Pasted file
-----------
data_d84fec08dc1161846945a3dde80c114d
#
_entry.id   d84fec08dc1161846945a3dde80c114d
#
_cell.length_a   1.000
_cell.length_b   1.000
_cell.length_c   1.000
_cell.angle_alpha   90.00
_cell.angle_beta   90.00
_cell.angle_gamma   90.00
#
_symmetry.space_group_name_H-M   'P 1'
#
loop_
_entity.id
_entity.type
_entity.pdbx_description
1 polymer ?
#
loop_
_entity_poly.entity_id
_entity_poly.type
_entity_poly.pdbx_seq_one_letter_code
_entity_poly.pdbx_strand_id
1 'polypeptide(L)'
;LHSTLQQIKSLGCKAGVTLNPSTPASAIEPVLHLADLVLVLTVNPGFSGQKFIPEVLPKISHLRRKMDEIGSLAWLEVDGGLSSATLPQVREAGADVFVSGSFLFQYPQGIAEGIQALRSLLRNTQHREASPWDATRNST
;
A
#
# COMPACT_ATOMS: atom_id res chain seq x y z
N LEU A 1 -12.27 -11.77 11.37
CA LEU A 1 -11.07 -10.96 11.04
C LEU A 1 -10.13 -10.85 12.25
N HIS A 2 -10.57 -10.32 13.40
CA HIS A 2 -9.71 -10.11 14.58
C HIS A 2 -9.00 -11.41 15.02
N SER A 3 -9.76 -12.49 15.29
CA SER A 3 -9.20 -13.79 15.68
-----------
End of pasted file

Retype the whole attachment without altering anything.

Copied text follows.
data_d84fec08dc1161846945a3dde80c114d
#
_entry.id   d84fec08dc1161846945a3dde80c114d
#
_cell.length_a   1.000
_cell.length_b   1.000
_cell.length_c   1.000
_cell.angle_alpha   90.00
_cell.angle_beta   90.00
_cell.angle_gamma   90.00
#
_symmetry.space_group_name_H-M   'P 1'
#
loop_
_entity.id
_entity.type
_entity.pdbx_description
1 polymer ?
#
loop_
_entity_poly.entity_id
_entity_poly.type
_entity_poly.pdbx_seq_one_letter_code
_entity_poly.pdbx_strand_id
1 'polypeptide(L)'
;LHSTLQQIKSLGCKAGVTLNPSTPASAIEPVLHLADLVLVLTVNPGFSGQKFIPEVLPKISHLRRKMDEIGSLAWLEVDGGLSSATLPQVREAGADVFVSGSFLFQYPQGIAEGIQALRSLLRNTQHREASPWDATRNST
;
A
#
# COMPACT_ATOMS: atom_id res chain seq x y z
N LEU A 1 -12.27 -11.77 11.37
CA LEU A 1 -11.07 -10.96 11.04
C LEU A 1 -10.13 -10.85 12.25
N HIS A 2 -10.57 -10.32 13.40
CA HIS A 2 -9.71 -10.11 14.58
C HIS A 2 -9.00 -11.41 15.02
N SER A 3 -9.76 -12.49 15.29
CA SER A 3 -9.20 -13.79 15.68